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May 11, 1941 - Image 8

Resource type:
Text
Publication:
The Michigan Daily, 1941-05-11

Disclaimer: Computer generated plain text may have errors. Read more about this.

PAGE EIGHT
Enrollment In c
Not Affected B
1y BARBARA JENSWOLD
"While the enrollment of the Ger-
man department has fallen off about
five per cent this year as compared
to last, and one to two per cent be-
yond the expected decrease for the
second semester, these figures can
hardly be taken as indicative of an at-
titude engendered by the war situa-
tion," declared Prof. Henry W. Nord-.
meyer, chairman of the German de-
partment, in an interview recently
granted.
"For five or six years back," he*
added, "the enrollment has been hov-
ering about 1100 for the first semester
and 900 for the second, and this
year the department actually had
a three per cent increase in the fresh-
man class.
He conceded, however, that there is
a downward tendency shown for ex-
ample in the fact that the number of
students concentrating in German
in the last few years-has been reduced
from about twenty to eleven.
Professor Nordmeyer claimed that
this situation has come about chiefly
as a result of the gradual crowding
out of the high school curriculum
of all foreign languages in favor of
social studies and vocational subjects.
As a consequence, he said, there is'
a smaller demand for teachers of

THE MICHIGAN DAILY

SUNDAY, MAY 11, 1941

Erman Classes Hothers' Day
y War Situation Will Be TopiC
Of Sermons
German in the secondary schools, and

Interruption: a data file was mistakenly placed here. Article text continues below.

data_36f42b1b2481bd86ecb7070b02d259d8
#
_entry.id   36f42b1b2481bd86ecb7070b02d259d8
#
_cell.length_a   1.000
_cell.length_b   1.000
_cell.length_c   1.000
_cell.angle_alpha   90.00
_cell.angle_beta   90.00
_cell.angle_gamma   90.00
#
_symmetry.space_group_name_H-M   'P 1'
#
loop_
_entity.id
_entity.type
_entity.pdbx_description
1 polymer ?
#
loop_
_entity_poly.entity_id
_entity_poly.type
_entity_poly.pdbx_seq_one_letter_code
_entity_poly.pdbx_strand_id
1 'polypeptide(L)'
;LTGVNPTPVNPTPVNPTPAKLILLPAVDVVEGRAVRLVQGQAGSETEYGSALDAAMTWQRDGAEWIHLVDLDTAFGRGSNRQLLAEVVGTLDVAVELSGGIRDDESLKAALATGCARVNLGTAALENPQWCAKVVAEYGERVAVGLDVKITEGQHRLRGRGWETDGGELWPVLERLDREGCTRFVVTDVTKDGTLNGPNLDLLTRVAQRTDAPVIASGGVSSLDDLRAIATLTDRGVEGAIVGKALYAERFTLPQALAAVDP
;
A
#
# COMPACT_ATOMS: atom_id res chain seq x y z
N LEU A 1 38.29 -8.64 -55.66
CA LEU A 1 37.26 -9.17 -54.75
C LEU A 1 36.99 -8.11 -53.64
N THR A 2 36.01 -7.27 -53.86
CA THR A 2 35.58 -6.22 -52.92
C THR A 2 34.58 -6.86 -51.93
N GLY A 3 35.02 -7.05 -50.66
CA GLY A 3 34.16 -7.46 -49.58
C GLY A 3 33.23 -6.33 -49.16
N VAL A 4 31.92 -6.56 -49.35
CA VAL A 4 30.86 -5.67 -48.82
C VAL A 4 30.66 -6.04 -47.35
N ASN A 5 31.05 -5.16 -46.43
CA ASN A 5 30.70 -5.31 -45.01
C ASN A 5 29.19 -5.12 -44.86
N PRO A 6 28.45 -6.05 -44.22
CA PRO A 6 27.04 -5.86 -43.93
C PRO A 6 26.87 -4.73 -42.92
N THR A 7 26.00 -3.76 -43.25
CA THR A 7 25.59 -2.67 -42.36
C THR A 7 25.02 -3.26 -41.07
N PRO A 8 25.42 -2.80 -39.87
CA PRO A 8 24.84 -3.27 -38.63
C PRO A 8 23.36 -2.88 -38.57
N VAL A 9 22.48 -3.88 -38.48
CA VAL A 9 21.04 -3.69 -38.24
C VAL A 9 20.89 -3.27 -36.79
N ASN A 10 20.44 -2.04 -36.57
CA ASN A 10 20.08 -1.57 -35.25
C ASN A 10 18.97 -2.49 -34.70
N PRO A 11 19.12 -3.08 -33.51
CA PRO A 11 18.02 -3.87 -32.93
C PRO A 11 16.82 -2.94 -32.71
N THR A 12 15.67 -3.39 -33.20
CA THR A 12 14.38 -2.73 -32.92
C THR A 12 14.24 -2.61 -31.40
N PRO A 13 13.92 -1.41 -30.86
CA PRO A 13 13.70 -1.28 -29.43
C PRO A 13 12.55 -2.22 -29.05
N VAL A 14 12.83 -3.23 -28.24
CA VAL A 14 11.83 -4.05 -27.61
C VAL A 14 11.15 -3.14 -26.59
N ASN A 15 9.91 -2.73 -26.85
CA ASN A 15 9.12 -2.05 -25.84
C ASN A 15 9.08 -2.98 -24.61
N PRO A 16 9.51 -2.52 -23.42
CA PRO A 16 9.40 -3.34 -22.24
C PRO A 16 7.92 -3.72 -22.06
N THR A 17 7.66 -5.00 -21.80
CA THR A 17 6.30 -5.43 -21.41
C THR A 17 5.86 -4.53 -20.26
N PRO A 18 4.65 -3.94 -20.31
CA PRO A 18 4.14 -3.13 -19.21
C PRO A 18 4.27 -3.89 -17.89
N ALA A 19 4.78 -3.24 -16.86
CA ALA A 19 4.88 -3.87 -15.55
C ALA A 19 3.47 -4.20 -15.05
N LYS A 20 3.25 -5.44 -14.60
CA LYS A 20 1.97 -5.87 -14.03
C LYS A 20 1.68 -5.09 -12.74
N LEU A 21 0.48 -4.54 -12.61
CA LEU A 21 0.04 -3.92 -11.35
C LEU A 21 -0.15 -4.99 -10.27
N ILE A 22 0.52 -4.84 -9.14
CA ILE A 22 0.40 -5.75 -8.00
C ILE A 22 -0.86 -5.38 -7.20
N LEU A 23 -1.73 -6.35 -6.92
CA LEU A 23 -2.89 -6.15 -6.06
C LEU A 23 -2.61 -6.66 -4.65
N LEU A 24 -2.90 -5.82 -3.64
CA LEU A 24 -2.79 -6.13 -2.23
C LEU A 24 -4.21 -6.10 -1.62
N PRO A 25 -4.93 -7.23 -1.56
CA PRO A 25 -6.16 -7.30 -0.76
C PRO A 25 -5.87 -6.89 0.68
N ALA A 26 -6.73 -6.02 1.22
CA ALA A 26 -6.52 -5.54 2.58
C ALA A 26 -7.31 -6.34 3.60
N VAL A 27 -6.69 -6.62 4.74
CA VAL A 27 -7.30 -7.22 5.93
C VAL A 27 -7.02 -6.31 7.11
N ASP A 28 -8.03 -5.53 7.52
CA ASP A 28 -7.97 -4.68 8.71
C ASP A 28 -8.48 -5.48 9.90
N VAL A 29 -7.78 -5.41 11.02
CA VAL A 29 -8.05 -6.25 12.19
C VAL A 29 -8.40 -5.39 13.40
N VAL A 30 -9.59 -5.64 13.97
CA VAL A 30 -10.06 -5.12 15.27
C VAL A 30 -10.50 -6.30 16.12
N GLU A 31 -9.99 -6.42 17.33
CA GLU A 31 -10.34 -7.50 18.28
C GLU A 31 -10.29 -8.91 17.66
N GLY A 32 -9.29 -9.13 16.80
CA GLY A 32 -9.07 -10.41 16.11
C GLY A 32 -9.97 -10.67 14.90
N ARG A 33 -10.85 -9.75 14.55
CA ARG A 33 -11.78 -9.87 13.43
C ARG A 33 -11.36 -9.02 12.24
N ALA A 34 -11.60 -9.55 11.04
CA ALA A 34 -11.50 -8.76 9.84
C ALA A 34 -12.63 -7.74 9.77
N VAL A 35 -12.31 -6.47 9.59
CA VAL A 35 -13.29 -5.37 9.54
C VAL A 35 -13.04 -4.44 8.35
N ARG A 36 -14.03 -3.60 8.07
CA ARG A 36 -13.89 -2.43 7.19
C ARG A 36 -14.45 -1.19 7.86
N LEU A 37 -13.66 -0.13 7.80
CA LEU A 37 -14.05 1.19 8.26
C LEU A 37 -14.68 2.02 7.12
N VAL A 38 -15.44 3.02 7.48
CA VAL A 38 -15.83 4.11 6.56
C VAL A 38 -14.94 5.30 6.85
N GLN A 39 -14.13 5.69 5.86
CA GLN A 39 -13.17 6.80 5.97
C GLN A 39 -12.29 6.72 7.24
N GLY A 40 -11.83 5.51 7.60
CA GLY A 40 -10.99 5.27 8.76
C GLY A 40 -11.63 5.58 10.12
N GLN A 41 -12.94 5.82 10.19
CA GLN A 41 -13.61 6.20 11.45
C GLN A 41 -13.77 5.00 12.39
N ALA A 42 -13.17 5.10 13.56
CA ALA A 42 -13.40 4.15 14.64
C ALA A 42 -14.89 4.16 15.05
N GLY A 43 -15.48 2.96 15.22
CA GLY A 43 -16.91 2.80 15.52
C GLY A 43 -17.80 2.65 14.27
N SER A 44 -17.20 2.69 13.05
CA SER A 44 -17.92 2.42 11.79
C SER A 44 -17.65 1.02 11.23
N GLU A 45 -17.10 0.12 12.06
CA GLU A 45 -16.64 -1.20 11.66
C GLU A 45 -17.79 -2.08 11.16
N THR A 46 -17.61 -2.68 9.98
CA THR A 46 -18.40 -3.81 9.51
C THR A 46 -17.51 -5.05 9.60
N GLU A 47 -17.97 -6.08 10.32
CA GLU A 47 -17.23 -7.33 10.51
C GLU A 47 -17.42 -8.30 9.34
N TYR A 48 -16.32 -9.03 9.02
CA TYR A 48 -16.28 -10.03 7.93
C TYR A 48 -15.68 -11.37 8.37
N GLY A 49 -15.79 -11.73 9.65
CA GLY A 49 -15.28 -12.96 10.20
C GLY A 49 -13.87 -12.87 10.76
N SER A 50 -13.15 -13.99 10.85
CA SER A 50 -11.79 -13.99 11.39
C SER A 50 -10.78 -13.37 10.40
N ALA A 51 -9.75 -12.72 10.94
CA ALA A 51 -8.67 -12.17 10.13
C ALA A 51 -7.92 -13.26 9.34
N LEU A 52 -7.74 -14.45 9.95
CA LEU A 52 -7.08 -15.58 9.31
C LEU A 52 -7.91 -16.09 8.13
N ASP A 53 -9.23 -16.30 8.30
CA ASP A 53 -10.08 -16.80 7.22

the students now concentrating in
German are mainly those who study Since today is Mothers' Day, many
German for cultural reasons. i of the Ann Arbor churches are pre-
Though refusing to indulge in senting sermons in appreciation of
"wishful thinking," Professor Nord- motherliness and the importance of
meyer said that the demand for family life.
German in the colleges might even Dr. Brashares of the First Metho-
rise if this country is to profit from dist Church will preach on "A Family
the scientific and technical work of Centered Church," and Dr. W. P.
the Germans as reported in their Lemon of the First Presbyterian
books and other publications. He re- Church will present a sermon, ,'The
called how in the first World War Family Portrait."
he helped a friend in industry inter- Rev. C. H. Loucks of the First
pret German chemical patents that Baptist Church will give a sermon
had become valuable. "In Praise of Motherliness," and there
To illustrate the cultural value of is to be a special Worship Service
German even in times of stress and j led by Marian Rickert. In the evening
strain, Professor 'Nordmeyer drew at- the Roger Williams Guild will -hear
tention to a pronouncement made by Prof. George Carrothers speak on
President Roosevelt on March 17 "Choosing One's Religious Expres-
"To accept, today, the work of Ger-sion." This is the third in a series
man painters such as Holbein and of sx talks on crucial student choices.